Malka Marom: In so much of your poetry and songs your lovers are forever parting.
Leonard Cohen: That’s true.
Malka Marom: Do you know why?
Leonard Cohen: I don’t remember the songs I wrote a long time ago. They are all saying goodbye.
Malka Marom: Well they are leaving each other.
Leonard Cohen: Well I have some here in which they are condemned to each other for eternity. On my new record, for instance, I have this sang that goes like this:
“I tried to leave you, I don’t deny
I closed the book on us, at least a hundred times.
I wake up every morning by your side.
The years go by, you lose your pride.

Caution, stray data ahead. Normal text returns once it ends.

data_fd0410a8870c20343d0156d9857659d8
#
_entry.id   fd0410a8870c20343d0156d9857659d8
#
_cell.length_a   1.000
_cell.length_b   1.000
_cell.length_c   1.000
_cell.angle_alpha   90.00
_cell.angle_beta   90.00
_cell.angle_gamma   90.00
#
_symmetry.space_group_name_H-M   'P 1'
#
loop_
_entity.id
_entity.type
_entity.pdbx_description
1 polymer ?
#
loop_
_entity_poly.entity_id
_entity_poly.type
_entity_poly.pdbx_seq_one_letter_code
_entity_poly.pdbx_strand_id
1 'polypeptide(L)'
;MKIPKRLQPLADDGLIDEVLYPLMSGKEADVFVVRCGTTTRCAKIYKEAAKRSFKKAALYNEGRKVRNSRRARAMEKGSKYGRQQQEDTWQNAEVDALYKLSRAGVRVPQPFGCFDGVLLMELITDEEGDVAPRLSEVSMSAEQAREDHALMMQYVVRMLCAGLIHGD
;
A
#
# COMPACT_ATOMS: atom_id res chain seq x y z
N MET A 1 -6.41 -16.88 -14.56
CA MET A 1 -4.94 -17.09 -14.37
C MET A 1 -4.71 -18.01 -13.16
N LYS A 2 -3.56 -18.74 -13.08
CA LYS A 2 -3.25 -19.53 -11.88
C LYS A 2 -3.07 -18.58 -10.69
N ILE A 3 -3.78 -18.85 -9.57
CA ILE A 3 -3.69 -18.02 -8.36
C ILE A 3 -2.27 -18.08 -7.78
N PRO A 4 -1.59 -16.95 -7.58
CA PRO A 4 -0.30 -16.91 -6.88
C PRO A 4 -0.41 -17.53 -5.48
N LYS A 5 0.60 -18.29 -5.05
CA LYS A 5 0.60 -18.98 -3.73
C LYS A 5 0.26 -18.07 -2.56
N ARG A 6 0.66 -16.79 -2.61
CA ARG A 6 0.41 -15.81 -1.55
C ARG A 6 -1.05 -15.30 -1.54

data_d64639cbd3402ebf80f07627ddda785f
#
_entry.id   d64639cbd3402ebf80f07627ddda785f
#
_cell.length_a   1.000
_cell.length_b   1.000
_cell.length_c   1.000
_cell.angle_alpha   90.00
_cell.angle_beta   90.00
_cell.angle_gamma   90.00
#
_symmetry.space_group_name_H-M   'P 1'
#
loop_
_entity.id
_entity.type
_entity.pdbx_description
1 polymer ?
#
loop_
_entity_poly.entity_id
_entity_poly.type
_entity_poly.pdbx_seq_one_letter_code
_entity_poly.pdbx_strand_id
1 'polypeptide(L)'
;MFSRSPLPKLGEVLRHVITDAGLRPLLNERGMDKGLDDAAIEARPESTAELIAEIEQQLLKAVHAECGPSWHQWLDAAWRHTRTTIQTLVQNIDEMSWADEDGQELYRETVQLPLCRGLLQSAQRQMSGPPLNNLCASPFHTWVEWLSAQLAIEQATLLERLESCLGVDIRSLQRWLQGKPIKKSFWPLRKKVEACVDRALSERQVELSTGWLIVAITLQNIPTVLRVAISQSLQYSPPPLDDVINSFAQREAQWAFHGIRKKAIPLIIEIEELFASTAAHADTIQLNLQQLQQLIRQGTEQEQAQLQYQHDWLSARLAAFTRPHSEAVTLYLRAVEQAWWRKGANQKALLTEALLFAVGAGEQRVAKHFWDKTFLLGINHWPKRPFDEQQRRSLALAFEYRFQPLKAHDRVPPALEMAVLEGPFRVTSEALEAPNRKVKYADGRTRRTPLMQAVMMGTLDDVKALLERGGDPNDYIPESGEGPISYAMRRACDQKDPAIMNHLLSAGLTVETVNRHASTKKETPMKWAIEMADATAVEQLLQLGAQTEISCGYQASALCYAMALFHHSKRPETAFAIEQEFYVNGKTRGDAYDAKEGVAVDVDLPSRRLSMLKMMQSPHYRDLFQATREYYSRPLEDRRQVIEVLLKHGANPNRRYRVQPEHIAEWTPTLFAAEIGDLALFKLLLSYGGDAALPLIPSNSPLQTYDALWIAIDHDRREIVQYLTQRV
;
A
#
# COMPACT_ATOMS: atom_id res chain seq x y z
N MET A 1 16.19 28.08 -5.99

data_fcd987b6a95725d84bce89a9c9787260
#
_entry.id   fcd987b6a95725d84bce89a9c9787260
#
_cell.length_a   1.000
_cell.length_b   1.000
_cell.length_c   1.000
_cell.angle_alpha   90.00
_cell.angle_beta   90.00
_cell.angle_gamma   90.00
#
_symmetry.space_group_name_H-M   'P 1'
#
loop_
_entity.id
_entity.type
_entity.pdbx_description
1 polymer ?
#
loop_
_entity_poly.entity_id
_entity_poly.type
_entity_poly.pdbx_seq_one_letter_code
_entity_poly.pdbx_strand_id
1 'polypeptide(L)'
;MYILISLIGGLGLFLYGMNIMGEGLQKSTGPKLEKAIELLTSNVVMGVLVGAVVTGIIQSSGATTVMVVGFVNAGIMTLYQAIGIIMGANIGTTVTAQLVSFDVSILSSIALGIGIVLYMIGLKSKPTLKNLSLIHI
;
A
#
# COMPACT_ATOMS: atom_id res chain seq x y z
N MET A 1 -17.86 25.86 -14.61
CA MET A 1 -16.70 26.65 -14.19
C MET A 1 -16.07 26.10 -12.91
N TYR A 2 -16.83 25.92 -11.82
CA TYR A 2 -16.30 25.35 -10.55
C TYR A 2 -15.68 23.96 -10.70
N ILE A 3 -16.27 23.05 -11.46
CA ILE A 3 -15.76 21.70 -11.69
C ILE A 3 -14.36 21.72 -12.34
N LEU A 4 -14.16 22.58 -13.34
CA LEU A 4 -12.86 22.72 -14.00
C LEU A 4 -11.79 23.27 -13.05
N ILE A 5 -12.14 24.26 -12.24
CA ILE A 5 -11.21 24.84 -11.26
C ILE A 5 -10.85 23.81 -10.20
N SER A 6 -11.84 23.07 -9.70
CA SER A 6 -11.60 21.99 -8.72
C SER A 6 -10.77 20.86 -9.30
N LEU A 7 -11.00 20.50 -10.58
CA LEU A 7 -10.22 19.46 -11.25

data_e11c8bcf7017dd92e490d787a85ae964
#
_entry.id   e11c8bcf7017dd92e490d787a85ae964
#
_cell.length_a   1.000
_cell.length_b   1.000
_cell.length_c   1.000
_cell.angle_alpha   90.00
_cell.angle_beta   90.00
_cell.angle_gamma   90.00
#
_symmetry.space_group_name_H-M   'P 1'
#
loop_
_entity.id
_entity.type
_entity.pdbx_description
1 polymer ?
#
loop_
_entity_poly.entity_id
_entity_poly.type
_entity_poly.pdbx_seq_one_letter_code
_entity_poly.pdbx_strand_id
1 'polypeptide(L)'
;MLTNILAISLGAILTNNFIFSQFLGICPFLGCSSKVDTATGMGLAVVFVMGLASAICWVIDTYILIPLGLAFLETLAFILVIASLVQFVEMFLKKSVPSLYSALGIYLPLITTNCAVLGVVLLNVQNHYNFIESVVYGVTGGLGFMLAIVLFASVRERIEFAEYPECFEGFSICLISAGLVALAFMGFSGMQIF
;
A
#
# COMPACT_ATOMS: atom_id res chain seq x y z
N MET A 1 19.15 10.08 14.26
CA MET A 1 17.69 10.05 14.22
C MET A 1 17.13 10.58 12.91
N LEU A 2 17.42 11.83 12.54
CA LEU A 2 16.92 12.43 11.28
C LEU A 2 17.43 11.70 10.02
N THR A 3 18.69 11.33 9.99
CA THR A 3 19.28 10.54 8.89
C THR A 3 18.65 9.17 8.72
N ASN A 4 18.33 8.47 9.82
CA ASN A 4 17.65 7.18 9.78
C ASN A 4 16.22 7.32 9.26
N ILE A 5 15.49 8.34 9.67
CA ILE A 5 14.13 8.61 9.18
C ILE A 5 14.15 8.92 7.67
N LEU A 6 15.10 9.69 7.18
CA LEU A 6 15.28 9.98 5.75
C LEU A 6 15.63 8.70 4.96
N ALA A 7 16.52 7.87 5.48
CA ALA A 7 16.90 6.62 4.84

The baby is crying, so you do not go outside,
And all your work is right before your eyes.
Goodnight, my darling, I hope you’re satisfied,
The bed is kind of narrow, but my arms are open wide.
And here’s a man still working for your smile.”
This is a monogamous song.
Malka Marom: You still use the word, “condemn.”
Leonard Cohen: Lovers condemned like mated beasts to the same cage with a long embrace and fighting over scraps of freedom. There is an aversion to the thing, which is very unattractive. I think anyone who has lived with anyone else knows what I mean.
Leonard Cohen CBC interview by Malka Marom (1970s).